|Publisher:||Cambridge University Press|
|Series:||Cambridge International Trade and Economic Law Series , #26|
|Edition description:||New Edition|
|Product dimensions:||5.98(w) x 9.02(h) x (d)|
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Cambridge University Press
052185296X - Reclaiming Development in the World Trading System - by Yong-Shik Lee
Poverty, Economic Development, and International Trade
1.1 The Question of Poverty1
In today's world of unprecedented technological and economic advances, the majority of the world population has not been able to share in this prosperity.2 Persistent poverty still remains in many parts of the world, and this human tragedy is one of the most pressing problems in our time. Nevertheless, despite some efforts by international organizations,3 poverty does not seem to receive priority consideration from leading nations that could provide key political and economic support toward resolving this problem.4 Consider this issue from another perspective: not only is the relief of persistent poverty our moral obligation5 but it is also consistent with our long-term security interest because societies with adequate economic resources are less likely to foster violence and terrorism that has torn our world apart throughout history.6
How can this problem of poverty be resolved? Poor countries cannot indefinitely depend on donations from outside, even if such donations could be provided; the only lasting solution would be to create an economy in these countries through economic development7 that would provide inhabitants with adequate resources and sustain their living standard beyond subsistence. How can poor nations build such an economy? It has been suggested that poverty is not simply a result of bad economic policy; various political, social, and even cultural problems have also been cited as causes of poverty.8 Because these causes are rather various and complex, many believe that no simple solution to poverty is universally applicable.9 In each individual case, political, social, economic, and cultural practices and institutions that hamper economic development should first be identified; then specific remedies for each of these problems would have to be applied.10 In many cases, these problems are simply too difficult and complex to solve, therefore poverty remains.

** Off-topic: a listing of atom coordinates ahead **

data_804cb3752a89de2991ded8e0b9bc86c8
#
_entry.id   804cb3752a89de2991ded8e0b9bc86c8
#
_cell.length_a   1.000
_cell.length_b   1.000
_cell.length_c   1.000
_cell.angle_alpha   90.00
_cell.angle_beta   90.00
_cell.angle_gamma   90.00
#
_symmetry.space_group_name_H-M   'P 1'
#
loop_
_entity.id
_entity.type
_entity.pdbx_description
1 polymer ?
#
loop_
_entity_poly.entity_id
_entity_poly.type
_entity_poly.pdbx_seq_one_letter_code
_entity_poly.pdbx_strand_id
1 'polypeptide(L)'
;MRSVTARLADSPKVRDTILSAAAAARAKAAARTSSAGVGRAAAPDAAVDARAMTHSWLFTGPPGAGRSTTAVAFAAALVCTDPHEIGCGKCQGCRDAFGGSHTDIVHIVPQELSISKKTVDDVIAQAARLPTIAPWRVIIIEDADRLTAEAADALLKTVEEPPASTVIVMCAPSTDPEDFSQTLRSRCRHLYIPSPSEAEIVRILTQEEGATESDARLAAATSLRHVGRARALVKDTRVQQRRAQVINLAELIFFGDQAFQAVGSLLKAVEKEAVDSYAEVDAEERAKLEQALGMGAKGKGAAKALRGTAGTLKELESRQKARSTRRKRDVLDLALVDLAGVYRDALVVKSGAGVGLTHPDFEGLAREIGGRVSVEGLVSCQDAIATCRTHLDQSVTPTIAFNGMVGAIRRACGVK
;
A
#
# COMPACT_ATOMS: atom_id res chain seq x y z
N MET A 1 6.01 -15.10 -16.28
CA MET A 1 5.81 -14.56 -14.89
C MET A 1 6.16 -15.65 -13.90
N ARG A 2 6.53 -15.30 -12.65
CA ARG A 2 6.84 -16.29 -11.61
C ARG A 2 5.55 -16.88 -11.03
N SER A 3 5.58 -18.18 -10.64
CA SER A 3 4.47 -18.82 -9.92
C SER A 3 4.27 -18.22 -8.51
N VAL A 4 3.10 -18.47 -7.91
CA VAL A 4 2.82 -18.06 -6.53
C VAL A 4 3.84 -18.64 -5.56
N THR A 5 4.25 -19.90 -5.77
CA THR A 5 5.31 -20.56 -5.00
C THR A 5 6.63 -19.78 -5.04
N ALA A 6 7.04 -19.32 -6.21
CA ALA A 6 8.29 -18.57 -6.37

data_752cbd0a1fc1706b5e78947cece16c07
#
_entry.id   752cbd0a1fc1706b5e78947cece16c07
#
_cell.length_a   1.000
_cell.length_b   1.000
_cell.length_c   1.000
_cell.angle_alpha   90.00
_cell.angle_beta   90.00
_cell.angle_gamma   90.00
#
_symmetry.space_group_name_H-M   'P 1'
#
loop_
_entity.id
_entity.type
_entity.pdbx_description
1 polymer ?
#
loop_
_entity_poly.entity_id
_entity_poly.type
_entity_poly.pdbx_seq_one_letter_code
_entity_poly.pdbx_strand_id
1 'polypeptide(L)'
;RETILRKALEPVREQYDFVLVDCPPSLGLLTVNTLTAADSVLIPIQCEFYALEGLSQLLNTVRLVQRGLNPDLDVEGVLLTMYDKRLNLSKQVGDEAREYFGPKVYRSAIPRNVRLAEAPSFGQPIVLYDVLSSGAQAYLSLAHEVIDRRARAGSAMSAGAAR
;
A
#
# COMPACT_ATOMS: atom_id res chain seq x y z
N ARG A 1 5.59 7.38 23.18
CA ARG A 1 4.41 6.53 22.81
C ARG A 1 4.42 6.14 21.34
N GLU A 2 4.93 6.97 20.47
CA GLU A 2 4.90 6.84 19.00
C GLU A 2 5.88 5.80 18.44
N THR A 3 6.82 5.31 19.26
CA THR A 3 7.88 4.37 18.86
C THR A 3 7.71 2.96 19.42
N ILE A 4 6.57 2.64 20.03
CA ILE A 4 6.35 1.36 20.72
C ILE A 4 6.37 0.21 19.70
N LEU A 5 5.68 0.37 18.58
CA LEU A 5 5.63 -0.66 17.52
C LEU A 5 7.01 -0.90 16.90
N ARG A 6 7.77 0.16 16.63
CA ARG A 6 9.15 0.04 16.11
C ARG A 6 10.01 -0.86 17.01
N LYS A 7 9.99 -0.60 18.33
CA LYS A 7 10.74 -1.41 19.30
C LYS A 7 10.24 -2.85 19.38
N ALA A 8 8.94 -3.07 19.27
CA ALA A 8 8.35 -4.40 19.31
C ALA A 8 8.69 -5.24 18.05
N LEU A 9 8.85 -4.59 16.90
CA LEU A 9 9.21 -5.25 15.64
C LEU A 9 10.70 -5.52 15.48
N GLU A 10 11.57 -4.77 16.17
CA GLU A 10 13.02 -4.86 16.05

Certain developing11 economies have combated these problems successfully and have achieved impressive economic development in the past decades.12 For these economies, international trade has been an important vehicle for successful economic development. The legal framework for international trade controls which development policies can be implemented in conjunction with international trade and the way in which they are implemented. Therefore, trade disciplines are quite relevant to poverty and development. The specific regulatory requirements of trade disciplines affect the ability of developing countries to adopt effective development policies. I discuss throughout this book why this is the case and what changes should be made in the current trade disciplines to better facilitate development.
Yet I do not presume that neither a development-friendly international trading system nor any other international support alone will facilitate development and relieve poverty. Economic development efforts by developing countries should proceed, and the following factors would also be essentially important for development: a stable and efficient government, a working institutional arrangement between the public and private sectors,13 a consistent economic policy, social peace, an educated population, access to capital, entrepreneurship, and a cultural environment that fosters working ethics and can accommodate changes associated with development. It is true that these conditions are not present in many developing nations.14 Despite various proposals for development strategies, policies, and international initiatives for decades,15 the majority of countries that were underdeveloped fifty years ago still remain poor. For many underdeveloped nations, the situation has worsened over the past ten years.16